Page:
by Tiffany Baker
Grand Central Publishing
Pub. Date: March 14, 2012
Book received from: Publisher
The story of The Gilly Salt Sisters revolves around the belief of there being mystical powers from the salt that the family has produced for centuries. The stories and legends of the powers the salt holds and has over others has been shared for generations, and perpetuated by both the town and the Gillys themselves. Their salt is used to foretell the future of the town, as well as those that inhabit the town. However, even though the townspeople have accepted the power of the salt, it has caused the Gilly women to be outcast from the community.
The Gilly sisters, Claire and Jo must each live with the legacy of the salt in her own way. While Claire goes to great lengths to sever all connections with the salt and her family, Jo is forced to stay behind and keep the family business running, trapped in a life that happened to her. There is a great deal of family history to sort through, and when young newcomer Dee finds herself living in the town, the lives of all three women begin to unfold and unravel. It is through their stories and the discoveries of one another’s secrets that they learn about themselves as well. The connections these women share cause them to be bound each other in ways they never imagined.
While the first part of the book was very reminiscent of Alice Hoffman’s Practical Magic, and served to flush out the characters and bring the reader into their lives, the second half lagged behind. The history of how the Gilly sisters got to where they are today is very important to the storyline. However, Baker gets so tied up in the past that the present is lost in the telling of it all. By the end, none of the characters are particularly likeable, and one may feel as though too much was told without enough reason. There is a fine line between just enough information and too much information, and this seems to be a case of the latter.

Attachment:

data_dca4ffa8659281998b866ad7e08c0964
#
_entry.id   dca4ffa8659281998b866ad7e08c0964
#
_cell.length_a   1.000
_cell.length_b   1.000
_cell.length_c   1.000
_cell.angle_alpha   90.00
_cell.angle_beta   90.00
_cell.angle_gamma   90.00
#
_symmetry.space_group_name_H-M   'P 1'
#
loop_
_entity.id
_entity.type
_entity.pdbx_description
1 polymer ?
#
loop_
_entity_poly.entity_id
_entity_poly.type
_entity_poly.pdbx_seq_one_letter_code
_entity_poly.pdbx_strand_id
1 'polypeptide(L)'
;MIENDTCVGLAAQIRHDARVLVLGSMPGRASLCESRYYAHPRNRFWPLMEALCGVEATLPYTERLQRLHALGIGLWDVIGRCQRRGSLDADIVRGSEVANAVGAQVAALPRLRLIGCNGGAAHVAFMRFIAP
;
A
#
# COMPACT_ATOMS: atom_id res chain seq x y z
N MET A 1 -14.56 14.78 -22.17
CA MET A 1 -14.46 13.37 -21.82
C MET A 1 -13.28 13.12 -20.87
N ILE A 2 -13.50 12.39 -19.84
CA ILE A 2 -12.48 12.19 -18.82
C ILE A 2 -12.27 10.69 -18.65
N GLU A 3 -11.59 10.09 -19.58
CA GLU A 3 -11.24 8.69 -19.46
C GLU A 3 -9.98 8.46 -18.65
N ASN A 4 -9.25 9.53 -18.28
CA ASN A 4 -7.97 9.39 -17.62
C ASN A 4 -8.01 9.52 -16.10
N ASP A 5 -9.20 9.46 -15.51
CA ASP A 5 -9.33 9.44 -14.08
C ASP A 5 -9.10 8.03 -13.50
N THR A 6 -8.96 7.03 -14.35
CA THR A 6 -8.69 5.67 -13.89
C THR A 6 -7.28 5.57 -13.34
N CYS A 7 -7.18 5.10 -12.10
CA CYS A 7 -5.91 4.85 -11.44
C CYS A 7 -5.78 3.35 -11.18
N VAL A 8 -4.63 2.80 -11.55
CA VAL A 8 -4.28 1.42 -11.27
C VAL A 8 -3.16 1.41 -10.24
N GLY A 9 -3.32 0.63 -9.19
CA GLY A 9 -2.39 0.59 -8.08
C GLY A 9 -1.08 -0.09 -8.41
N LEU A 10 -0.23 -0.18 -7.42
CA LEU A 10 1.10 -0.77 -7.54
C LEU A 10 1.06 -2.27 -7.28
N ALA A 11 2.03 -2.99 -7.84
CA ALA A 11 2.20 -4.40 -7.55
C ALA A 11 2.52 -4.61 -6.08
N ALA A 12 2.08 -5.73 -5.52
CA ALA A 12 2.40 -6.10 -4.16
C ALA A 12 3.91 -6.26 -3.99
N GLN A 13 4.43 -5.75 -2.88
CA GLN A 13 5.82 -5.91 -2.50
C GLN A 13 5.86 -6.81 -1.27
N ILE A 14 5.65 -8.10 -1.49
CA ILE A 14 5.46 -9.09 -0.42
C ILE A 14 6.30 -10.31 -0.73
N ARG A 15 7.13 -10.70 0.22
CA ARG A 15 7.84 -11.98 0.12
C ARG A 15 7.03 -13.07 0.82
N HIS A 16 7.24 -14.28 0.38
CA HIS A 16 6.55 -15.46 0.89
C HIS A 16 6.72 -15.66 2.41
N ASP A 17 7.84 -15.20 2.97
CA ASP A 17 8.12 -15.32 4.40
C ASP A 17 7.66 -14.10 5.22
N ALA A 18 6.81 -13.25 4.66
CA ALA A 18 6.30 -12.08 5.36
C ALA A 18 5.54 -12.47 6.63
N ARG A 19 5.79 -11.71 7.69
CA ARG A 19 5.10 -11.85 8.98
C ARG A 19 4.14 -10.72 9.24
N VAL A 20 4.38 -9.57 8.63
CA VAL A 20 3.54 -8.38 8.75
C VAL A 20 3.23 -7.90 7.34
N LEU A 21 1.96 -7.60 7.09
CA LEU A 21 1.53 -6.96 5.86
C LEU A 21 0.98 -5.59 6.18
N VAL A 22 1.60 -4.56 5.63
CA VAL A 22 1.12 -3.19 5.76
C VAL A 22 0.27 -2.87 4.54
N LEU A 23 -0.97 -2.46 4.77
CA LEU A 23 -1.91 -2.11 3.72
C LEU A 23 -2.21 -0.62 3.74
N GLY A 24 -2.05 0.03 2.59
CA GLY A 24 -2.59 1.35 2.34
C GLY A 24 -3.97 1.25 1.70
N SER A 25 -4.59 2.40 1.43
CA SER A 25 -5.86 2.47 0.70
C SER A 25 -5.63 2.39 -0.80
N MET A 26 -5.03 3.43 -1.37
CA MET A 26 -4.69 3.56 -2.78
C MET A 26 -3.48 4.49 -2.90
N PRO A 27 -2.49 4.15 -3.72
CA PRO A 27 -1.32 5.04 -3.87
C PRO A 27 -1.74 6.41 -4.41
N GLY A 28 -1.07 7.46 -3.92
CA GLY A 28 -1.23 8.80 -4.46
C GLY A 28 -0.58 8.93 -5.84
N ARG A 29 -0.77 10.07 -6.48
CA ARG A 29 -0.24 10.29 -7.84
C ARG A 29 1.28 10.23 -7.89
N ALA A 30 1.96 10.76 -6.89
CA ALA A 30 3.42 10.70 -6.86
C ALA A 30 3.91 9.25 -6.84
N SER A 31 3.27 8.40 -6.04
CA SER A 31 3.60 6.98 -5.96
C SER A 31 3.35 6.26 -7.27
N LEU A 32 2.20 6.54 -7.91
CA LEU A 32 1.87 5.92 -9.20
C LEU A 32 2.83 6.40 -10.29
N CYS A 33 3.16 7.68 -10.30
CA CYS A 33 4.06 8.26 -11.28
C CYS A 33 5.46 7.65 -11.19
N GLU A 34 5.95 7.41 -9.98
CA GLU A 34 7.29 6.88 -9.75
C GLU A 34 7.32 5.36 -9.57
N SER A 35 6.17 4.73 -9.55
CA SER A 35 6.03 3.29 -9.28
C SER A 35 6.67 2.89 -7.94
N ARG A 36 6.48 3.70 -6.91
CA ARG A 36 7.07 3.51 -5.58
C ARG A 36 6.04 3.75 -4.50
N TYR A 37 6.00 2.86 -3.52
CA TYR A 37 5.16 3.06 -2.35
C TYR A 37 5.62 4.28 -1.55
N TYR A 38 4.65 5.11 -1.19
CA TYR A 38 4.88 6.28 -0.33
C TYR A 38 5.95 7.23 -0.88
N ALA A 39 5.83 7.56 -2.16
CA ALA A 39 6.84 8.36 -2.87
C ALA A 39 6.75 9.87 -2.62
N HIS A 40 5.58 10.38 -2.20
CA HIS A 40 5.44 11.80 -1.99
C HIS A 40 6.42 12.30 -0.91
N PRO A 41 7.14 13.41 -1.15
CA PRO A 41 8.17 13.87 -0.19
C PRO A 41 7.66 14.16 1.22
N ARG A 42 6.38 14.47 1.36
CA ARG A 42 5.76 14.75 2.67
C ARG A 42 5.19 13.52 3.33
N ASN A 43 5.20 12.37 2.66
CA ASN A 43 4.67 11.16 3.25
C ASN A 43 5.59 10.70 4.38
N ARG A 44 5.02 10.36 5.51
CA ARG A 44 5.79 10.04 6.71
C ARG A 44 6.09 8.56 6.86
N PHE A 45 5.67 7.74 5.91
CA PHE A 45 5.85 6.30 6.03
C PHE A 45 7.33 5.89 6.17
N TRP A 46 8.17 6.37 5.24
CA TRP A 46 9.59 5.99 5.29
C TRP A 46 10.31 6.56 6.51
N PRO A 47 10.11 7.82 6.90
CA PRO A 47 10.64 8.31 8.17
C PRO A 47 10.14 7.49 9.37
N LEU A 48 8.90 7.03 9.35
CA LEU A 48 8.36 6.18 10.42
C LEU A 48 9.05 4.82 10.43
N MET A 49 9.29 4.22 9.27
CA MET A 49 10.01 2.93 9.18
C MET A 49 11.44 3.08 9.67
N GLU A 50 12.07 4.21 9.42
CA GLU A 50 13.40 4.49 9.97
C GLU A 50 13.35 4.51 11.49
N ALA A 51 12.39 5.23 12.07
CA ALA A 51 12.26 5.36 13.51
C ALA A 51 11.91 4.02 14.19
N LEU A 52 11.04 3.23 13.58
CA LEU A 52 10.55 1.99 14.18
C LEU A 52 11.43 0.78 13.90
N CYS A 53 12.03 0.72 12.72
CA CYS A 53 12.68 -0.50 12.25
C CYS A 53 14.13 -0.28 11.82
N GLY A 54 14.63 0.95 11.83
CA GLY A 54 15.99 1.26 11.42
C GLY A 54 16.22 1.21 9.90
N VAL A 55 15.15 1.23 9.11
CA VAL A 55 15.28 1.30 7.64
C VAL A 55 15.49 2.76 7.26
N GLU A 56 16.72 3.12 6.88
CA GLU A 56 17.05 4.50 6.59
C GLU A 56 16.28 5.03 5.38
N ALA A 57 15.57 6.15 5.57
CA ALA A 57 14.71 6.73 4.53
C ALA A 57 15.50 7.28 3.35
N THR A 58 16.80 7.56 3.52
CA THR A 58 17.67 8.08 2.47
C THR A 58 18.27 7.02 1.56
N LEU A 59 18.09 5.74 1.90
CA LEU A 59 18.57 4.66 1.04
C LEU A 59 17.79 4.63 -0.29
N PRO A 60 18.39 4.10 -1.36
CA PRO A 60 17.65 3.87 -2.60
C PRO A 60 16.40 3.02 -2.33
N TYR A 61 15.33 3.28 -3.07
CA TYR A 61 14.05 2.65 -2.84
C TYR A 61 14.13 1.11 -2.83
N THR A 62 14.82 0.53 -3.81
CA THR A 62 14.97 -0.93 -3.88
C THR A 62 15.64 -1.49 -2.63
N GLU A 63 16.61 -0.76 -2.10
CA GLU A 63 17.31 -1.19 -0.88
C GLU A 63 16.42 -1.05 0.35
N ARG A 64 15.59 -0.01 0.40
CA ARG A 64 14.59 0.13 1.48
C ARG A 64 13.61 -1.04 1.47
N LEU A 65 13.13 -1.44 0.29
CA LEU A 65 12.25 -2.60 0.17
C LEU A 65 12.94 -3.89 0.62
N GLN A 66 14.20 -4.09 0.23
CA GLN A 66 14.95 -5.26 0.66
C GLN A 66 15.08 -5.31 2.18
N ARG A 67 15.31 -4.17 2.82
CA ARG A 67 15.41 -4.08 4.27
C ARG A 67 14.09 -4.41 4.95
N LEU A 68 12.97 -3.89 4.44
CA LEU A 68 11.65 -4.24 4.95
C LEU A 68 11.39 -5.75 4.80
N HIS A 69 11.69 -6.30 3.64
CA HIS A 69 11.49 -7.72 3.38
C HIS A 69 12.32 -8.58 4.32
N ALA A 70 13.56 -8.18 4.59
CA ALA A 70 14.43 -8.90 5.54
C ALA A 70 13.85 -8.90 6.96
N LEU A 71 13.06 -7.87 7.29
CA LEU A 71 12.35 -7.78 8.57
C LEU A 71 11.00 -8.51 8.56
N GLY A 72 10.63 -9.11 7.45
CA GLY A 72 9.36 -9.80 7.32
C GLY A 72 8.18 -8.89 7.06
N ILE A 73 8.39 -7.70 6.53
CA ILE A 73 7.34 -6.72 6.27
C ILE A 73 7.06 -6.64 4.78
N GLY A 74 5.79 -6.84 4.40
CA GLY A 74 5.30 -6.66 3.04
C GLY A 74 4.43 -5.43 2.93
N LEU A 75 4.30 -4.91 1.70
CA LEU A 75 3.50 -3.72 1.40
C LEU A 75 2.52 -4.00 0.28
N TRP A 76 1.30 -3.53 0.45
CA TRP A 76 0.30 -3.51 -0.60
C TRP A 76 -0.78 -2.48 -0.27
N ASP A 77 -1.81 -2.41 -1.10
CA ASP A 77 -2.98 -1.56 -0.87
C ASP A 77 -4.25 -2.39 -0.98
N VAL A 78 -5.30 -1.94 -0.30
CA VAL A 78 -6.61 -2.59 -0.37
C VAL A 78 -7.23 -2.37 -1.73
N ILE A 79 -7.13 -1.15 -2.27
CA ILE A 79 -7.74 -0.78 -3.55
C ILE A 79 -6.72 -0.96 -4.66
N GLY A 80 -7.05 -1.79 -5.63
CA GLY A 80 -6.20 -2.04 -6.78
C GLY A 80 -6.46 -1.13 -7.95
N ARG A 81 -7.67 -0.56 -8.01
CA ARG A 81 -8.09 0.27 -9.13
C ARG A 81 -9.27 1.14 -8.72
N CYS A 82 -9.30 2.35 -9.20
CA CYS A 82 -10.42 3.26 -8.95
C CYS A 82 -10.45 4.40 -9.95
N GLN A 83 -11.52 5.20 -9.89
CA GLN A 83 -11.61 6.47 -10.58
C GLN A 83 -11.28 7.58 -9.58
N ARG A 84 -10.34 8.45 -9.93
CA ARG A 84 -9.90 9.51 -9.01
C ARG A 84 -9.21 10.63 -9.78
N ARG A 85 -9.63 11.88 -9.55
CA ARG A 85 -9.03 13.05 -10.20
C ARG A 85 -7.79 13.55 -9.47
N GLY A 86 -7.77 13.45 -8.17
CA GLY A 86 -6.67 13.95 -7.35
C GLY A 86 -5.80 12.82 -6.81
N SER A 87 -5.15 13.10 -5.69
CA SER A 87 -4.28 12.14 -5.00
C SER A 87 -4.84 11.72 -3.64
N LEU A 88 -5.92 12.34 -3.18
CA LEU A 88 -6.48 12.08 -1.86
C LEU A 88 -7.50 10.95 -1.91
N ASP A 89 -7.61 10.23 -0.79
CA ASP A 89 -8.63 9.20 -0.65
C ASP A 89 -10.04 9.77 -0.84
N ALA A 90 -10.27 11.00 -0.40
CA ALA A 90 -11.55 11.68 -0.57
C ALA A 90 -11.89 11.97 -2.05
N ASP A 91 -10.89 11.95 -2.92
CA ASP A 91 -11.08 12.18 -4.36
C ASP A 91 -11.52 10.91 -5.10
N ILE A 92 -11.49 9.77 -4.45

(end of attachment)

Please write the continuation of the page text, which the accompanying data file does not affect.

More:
The Gilly Salt Sisters is a good book. There is nothing really bad about, but nothing that grabs the reader either. By the time I finished it, I was glad I finished it, but upset at the same time, because it felt so rushed at the end. The slightly mysterious, almost witchy quality of the Gilly women that was set up in the beginning of the story was nearly forgotten by the middle. I thought I was really going to like this book, and I wanted to like it, but there was just too much extra storyline trying to explain away the mysterious qualities- and that was the best part of the book. Baker needs to learn to let her characters tell the story as it unfolds, instead of trying to lay it all out on the table. Because, sometimes, a mysterious, perhaps witchy, woman is just what we all need.
This book can be purchased at Amazon.com, as well as your local independent bookseller.
For more about Tiffany Baker, go to her website here.